PMI is now asking for 10 days to review the application. I am on my 5th day and have not heard anything yet.

  2. MAG Reply

    I intend to take the current version of the PMI-ACP exam. If (hopefully not!) I do not pass, would I have to re-take the new version of the exam?

    How similar in content are the two? I have been working in a pretty conformant Agile (Scrum) environment, but there is always book content specific things on the exam – is all of my previous book learning obsolete for the new exam?

  3. John Mark Ivey Reply

    Michael, Thanks for your inquiry. The exam is set to revise on November 1, 2015 so if you take (and fail) the PMI-ACP soon, you could always retake the current version before November. If you wait until after November 1, then you would be required to take the updated PMI-ACP exam.

  4. MAG Reply

    Thanks for the reply. When is the last time that I can schedule a test using the current content? I got the impression it was July 14th, but that could just be my interpretation of the page:

    Is there a period of time (July15th – October 31st) when both tests will be administered?

  5. John Mark Ivey Reply

    Michael, You are correct. We just got an update. It seems the last time to take the current exam is July 14, not November 1. The pilot of the updated PMI-ACP exam will begin running July 15 until August 15 when PMI will analyze data from those scores to judge the effectiveness of the test. There’s a 20% discount. PMI will not administer both exams at the same time. From July 15 until October 14, students will write the exam, but not receive their scores immediately. For further info, please check directly with PMI. http://​www​.pmi​.org/​c​e​r​t​i​f​i​c​a​t​i​o​n​/​e​x​a​m​-​c​h​a​n​g​e​s​/​p​m​i​-​a​c​p​.​aspx

  6. Vinay Reply


    What if I only have Agile experience and no waterfall or PMP related experience for which 2000 hours are allocated? I can show more than 3000 hours of Agile experience as I have been in agile shops ever since I joined the industry 3 years ago.


    1. Kelsey Garner Reply

      The requirement for experience as stated by PMI:

      •2,000 hours of general project experience working on teams. A current PMP® or PgMP® will satisfy this requirement but is not required to apply for the PMI-ACP.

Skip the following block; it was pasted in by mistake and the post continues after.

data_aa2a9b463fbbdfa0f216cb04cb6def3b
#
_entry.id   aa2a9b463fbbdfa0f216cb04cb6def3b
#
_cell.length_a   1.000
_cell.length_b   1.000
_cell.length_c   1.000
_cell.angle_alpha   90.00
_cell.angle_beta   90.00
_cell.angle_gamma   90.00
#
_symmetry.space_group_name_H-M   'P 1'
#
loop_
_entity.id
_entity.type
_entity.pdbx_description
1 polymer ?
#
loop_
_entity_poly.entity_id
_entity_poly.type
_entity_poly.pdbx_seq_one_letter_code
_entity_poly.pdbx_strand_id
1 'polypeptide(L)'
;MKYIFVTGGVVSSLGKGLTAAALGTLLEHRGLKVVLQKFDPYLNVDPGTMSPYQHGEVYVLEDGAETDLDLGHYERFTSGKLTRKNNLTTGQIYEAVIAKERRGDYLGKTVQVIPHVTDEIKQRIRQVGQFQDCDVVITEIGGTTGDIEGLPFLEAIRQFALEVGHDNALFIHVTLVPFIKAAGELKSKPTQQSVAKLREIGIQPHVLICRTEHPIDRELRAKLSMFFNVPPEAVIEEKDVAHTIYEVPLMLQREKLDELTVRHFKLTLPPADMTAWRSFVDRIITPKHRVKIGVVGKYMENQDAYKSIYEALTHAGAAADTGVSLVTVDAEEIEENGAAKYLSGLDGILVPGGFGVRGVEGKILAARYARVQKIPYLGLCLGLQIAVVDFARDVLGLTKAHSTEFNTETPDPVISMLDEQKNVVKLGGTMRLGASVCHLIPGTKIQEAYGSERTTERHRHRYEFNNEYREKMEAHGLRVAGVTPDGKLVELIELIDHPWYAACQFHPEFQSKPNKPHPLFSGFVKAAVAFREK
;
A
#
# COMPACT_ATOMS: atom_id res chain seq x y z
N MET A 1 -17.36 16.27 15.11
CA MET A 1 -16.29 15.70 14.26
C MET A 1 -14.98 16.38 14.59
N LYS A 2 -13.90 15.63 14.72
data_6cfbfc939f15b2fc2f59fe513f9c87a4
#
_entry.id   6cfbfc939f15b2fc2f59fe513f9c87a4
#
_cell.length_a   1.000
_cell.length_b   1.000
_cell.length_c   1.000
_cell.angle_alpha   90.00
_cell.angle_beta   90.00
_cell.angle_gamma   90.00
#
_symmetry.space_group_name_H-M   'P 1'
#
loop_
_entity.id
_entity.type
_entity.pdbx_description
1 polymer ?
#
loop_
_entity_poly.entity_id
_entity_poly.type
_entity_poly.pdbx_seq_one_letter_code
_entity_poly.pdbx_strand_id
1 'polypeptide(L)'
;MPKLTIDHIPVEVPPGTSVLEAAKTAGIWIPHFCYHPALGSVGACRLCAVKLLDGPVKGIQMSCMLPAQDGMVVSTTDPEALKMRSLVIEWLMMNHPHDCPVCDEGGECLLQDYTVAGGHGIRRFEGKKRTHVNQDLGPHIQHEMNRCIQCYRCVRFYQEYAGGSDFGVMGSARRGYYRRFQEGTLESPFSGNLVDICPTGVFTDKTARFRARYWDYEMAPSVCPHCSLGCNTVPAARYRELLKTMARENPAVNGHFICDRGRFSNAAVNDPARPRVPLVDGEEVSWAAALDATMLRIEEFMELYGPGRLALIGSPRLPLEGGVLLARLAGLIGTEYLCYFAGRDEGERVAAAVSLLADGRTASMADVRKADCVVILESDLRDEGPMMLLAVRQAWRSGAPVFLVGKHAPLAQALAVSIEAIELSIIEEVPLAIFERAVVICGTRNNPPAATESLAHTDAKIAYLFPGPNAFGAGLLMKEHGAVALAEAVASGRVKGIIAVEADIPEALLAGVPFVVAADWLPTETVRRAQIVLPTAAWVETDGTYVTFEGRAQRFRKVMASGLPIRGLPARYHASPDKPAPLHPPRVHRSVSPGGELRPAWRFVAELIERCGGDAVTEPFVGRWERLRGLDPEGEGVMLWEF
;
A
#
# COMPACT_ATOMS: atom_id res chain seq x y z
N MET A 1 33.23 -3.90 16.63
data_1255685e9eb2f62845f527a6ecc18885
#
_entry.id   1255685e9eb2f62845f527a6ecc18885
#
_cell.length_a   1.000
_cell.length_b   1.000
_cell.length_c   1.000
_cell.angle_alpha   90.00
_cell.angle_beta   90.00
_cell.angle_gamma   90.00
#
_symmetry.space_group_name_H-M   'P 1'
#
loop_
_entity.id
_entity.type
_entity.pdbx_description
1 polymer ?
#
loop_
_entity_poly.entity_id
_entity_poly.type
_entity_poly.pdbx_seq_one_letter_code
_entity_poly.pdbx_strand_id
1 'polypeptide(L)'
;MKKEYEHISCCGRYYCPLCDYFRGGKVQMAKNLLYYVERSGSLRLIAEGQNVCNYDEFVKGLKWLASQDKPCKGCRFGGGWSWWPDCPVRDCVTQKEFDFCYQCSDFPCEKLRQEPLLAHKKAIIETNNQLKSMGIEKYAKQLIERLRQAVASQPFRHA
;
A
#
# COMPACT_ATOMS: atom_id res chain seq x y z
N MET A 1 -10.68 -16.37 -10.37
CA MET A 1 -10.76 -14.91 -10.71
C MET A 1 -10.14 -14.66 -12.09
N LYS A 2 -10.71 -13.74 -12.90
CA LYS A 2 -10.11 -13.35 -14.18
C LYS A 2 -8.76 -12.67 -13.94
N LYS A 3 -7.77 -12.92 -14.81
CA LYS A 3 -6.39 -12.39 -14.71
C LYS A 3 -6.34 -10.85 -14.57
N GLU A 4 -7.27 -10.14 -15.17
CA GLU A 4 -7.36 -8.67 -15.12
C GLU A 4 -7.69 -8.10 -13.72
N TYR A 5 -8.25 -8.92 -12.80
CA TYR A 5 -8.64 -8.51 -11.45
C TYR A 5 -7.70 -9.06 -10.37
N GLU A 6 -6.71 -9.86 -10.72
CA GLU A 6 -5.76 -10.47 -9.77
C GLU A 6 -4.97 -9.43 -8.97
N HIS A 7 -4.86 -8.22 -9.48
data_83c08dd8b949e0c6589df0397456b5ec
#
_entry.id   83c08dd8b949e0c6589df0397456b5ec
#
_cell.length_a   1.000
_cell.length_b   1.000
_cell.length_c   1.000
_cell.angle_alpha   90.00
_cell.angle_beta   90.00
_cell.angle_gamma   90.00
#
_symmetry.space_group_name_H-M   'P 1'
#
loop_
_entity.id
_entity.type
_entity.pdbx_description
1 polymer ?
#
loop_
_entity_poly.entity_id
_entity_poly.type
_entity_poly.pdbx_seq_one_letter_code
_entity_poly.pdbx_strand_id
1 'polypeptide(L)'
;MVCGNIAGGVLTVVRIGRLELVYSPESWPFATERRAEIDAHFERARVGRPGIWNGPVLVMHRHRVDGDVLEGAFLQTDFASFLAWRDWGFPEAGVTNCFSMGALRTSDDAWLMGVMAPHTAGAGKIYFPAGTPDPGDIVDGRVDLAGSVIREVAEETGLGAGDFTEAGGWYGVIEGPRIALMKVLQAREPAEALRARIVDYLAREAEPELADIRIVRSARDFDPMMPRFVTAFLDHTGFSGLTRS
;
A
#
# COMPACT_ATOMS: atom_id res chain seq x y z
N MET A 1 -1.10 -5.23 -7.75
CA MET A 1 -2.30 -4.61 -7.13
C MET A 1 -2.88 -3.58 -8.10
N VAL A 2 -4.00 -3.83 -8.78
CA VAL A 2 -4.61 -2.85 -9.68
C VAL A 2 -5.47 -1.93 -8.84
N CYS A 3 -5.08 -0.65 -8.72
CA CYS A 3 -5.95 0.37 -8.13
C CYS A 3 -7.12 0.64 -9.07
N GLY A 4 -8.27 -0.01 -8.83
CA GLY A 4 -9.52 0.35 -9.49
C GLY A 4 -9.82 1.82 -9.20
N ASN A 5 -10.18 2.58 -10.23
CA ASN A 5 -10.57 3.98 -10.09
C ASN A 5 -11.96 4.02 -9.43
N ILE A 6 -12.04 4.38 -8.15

•1,500 hours working on agile project teams or with agile methodologies. This requirement is in addition to the 2,000 hours of general project experience.
      •21 contact hours of training in agile practices.

      The 2,000 hours of general project experience do NOT have to be on Waterfall or specifically non-Agile projects. You can log 2,000 of your hours as general project experience and then list 1500 hours of specifically Agile project team experience. At a minimum, you will have to have 3500 hours of project experience. If it is all Agile experience, that is fine.

      From the PMI-ACP handbook:

      General Project Experience
      Use the General Project Experience Worksheet in the application to record your general project experience. This includes time spent working on project teams regardless of the methodology. Record each project you worked on individually.

  7. Anu Reply


    I have 4-5 years of project management experience and is PRINCE2 practitioner and Scrum Master.I am on career break for last two years.I want to take up Agile certification now.How can I show my 1500 Agile project working to qualify for it. Please suggest.


  8. asif Reply

    Hi All,
    I applied for the PMP my application has been approved. I mentioned my 4500 hours from March 2013 to may 2016. I haven’t scheduled my PMP exam as of yet.

    Now, I want to apply for PMI-ACP exam. Can I use the 8 months from the above 3 years for 1500 hours of Agile methodology. I am still working on Agile and PROJECT management simultaneously.

    Please help.



    1. Kelsey Garner Reply

      Hi Asif,

      For the PMI-ACP, the 1500 hours can overlap with the 4500 for PMP.

  9. Mora Reply

    Hi, brand new, where does one log those hours or proof of work ?